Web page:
Peter Fergusson, a former partner with Norton Rose and former MD of Norsk Hydro UK, said: ‘If they retain the EIS rules, certainly it will not have a negative effect’ on early-stage investment. He said it was ‘a privileged investment’ both because of tax saved and because losses could be offset against other tax liabilities.
Martin Stephenson, who runs his own property and construction company, said: ‘My feeling is that two-thirds are more likely to invest,’ although his decisions, he stressed, were based on the right opportunity, with tax structuring second.
The feeling among other investors was that the CGT changes were likely to bring greater investment into the businesses represented at the fair, young companies from a variety of sectors.
There was also a clear mood that banks were not playing their traditional role in supporting young companies. Roy Anderson, who was representing a private investment company, said that angel investors ‘are fulfilling a vital role: the banks won’t touch companies like these, particularly for the scale of investment that’s required’.
Fergusson agreed, saying: ‘The banks aren’t in this space. These companies won’t even have an overdraft — three or four years ago they would have been able to raise a substantial portion of what they need.’
The London Investment Fair is run biannually by Beer & Partners, a business angel network in which Luke Johnson has recently invested.
UNE MAISON MAGNIFIQUE!
It is no longer possible just to have a shop, selling things — far too vulgar, even when the crêpe paper is the softest and the assistant the oiliest. It seems that commercial ventures have to be clothed, swaddled, hidden in the robes of Art, as something to elevate them above mere lucre. The aim, it seems, is to make a transaction transcendent: add a Gilbert and George photo and suddenly you’re not shopping — you’re having an experience.
That, at least, is how one can read the new Maison Louis Vuitton, which is half a block of delicious leather goods and Marc Jacobs-designed clothes on New Bond Street. The Maison, which ‘reflects Louis Vuitton’s art-de-vivre and savoir-faire, is conceived as the home of a collector’ (according to the book which accompanied the opening).
Jeff Koons’s Little Girl is in the second floor Apartment; there is a grotesque Murakami in the custom jewellery area; and Hirst trunks (luggage, not elephant) adorned with butterflies sit beside the Libraire. There is no doubt it is impressive, as Catherine Deneuve, Elle Macpherson and Bernard Arnault saw at the party to celebrate the opening, with French lacquer and ‘the brand’s signature Aniegre wood’ over every spare inch, but does the conflation of art and shopping lower both of them?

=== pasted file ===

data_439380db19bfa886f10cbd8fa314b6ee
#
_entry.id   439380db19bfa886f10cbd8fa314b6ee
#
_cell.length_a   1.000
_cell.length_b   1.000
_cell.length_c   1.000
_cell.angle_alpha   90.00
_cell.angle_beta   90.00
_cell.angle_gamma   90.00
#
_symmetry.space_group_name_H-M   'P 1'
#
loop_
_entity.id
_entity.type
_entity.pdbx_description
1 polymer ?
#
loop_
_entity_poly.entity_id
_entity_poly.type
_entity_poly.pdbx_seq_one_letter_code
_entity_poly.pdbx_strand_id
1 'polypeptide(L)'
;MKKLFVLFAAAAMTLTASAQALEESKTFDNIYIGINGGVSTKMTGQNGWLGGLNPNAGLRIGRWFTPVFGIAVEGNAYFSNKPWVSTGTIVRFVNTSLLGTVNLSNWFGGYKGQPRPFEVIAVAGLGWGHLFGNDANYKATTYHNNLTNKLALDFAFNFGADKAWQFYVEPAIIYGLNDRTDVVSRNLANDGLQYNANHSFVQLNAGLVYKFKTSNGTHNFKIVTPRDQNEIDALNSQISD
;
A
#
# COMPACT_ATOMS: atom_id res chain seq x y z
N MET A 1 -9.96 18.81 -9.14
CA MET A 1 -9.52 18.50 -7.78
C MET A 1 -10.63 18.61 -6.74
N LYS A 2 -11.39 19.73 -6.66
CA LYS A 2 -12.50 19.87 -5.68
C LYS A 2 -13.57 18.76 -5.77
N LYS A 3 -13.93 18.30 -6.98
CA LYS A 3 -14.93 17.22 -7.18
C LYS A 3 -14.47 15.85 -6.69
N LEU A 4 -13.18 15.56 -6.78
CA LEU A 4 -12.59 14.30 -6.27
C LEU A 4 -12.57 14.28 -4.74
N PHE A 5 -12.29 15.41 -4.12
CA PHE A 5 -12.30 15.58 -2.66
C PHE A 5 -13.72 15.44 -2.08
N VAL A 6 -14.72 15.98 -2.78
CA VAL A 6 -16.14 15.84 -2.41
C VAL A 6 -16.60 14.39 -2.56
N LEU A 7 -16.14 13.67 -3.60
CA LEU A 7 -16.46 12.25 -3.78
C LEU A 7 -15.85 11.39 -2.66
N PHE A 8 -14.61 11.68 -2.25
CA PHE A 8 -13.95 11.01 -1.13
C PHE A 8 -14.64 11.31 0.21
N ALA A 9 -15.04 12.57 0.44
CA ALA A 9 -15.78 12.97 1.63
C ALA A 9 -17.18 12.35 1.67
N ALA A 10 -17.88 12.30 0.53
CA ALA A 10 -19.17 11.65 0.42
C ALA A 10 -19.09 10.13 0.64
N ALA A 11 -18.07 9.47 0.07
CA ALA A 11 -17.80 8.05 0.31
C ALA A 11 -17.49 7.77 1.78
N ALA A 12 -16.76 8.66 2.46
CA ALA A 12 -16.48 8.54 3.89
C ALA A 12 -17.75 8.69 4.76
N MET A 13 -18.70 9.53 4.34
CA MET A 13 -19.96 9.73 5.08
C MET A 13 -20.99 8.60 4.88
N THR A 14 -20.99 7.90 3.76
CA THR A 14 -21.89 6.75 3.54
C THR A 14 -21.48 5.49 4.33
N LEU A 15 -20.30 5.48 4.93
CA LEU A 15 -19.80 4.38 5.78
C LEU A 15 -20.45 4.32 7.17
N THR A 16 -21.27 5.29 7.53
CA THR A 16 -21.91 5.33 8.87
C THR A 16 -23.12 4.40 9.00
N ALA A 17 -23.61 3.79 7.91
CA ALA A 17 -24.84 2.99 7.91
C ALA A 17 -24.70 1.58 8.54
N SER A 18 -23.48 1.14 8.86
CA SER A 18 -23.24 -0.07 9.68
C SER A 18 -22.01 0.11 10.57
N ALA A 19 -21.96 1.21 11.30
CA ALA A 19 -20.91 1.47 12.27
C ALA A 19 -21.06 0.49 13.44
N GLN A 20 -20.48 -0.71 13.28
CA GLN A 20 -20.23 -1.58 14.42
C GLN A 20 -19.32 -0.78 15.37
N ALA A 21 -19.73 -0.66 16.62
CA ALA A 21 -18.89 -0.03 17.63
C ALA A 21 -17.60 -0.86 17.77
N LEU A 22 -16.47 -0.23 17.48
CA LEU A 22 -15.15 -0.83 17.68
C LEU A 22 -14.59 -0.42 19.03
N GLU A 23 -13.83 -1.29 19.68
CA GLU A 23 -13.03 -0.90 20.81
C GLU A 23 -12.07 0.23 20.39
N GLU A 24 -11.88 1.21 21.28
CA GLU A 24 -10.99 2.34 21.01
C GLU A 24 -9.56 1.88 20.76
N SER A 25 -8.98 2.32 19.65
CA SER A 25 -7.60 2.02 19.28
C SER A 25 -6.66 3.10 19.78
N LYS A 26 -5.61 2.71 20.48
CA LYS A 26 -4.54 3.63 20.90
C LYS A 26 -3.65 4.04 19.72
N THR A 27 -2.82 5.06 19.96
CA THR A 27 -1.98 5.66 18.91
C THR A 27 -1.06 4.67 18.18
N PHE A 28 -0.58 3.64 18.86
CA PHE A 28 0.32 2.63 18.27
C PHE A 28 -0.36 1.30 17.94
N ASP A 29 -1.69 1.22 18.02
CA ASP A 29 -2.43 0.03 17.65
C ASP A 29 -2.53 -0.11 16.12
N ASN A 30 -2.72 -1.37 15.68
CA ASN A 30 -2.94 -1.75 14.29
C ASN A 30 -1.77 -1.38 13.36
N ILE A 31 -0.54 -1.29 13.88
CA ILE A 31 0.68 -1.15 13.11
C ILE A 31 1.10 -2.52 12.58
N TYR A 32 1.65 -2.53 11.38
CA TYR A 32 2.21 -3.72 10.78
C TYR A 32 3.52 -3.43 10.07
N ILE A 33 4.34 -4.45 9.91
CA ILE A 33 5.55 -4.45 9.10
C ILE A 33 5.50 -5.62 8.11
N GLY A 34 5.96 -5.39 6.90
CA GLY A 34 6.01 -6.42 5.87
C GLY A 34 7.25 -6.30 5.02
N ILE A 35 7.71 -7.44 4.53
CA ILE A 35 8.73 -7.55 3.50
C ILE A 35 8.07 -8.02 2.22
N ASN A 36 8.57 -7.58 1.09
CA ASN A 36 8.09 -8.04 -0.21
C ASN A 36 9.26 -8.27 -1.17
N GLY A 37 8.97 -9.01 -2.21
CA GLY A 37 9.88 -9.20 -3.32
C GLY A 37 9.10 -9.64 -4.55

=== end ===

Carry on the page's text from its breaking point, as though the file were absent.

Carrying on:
The answer is almost certainly yes — elsewhere. There are shops, and indeed restaurants and hotels, which buy up art because it’s what one does: open a boutique hotel, stick some paintings in it. The Fondation Louis Vuitton, however, has been trying to integrate art into its business for some years now, and Arnault is himself a collector (if not quite on arch-rival François Pinault’s scale).
What feels false elsewhere sits naturally at Louis Vuitton because brand values cohere, even if unintentionally. (Which luxury brand could rationally ally itself with what Damien Hirst has to say about wealth?) That is what makes the art-business nexus shiny rather than shameful — when it matches the brand.
Spear’s has no truck with ‘glamping’ — glamorous camping — not because we don’t believe that sleeping under canvas can’t be salubrious, elegant and enjoyable even, but because it’s a horrid word coined by lazy PRs. (See under: ‘staycation’.)
When it comes to the stylish side of camping, we’re first to pin the guy ropes (or whatever it is we were supposed to learn at Scouts), which is why Spear’s is media partner of the Serenata Festival in Dorset, Britain’s first classical music festival, Glastonbury on the south coast — tents and all.
The festival is on the Smedmore Estate in Kimmeridge, which leads on to the ancient Jurassic coast (which would give a new resonance to Britten’s Sea Interludes), rather than the mud-sodden fields of Somerset, which makes it far more civilised.
As well as Katherine Jenkins and Russell Watson headlining, backed by a 48-piece orchestra, there will be slots for emerging artists and musical workshops, plus those festival favourites, fast-food stands, but refracted through a sophisticated sensibility: none of those mysterious hotdogs here, only organic and free-range and hand-picked.
What will appeal to Spear’s readers who are perhaps unaccustomed to performing any feat of construction greater than approving plans for the new pool house is the Serenata Boutique Camp. Here each tent (already erected, no fear) is a seven-metre emperor tent, complete with double bed, White Company linen and butler service.
If you combine this with a ticket to the Serenata Club, you not only get your queen of tents but also a clubhouse with a view on to the stage, plus complimentary wine, lunches, afternoon teas, champagne and dinners — and even another opportunity to pick up Spear’s.
Especially for Spear’s readers, Serenata is offering 10 per cent off tickets to the Serenata Club. Call 023 8071 1834 and quote ‘Spear’s’, or contact firstname.lastname@example.org for more information.
Cartoons by George Leigh
The Hedgehog is sponsored by B Capital